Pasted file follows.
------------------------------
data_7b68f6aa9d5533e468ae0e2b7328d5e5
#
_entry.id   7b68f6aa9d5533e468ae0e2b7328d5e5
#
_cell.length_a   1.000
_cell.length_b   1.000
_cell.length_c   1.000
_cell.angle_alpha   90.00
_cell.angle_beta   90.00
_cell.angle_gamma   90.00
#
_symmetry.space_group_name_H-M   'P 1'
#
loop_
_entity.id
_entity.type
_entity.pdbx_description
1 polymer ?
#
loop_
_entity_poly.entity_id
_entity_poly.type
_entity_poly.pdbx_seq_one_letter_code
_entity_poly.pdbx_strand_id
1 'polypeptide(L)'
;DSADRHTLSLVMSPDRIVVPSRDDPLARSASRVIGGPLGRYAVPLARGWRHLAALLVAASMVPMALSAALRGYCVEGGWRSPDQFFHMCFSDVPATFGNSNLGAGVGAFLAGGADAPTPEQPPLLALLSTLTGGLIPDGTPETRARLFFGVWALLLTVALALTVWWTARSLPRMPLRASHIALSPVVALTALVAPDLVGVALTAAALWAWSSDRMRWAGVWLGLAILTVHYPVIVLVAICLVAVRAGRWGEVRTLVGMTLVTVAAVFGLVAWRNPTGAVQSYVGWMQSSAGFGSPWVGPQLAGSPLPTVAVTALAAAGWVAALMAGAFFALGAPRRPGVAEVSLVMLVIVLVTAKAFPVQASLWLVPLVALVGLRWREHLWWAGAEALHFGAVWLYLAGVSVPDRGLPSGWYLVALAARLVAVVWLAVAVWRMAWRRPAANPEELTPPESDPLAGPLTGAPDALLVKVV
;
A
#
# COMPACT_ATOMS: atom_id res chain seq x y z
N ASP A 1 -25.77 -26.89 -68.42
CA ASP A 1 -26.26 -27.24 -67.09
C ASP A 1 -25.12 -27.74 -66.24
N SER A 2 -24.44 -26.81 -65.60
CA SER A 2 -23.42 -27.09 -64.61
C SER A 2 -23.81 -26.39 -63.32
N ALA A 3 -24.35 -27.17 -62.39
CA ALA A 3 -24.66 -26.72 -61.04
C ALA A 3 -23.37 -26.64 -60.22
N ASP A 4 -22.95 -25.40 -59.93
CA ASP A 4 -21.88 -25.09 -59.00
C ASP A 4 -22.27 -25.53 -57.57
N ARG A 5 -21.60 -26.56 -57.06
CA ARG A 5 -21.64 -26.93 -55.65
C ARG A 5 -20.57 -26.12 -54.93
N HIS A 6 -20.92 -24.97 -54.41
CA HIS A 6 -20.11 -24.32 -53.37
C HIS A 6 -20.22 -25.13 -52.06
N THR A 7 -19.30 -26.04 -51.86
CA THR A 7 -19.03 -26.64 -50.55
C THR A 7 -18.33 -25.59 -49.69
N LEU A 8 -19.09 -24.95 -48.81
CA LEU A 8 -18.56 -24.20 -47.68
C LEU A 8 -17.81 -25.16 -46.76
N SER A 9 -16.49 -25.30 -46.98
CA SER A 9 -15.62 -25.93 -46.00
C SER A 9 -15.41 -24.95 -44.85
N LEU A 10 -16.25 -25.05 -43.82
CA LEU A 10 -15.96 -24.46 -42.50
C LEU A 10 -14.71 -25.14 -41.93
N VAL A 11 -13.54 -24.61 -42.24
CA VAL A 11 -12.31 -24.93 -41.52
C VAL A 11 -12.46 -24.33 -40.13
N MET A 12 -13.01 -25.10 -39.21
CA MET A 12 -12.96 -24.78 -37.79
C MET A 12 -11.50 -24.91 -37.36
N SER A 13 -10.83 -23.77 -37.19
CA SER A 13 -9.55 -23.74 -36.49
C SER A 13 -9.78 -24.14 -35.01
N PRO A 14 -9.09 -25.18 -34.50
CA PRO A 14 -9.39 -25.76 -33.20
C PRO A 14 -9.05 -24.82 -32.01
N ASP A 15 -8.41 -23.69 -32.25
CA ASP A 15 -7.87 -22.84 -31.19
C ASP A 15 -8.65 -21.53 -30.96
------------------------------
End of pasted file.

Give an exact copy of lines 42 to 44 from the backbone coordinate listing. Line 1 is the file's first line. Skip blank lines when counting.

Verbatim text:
C ASP A 4 -22.27 -25.53 -57.57
N ARG A 5 -21.60 -26.56 -57.06
CA ARG A 5 -21.64 -26.93 -55.65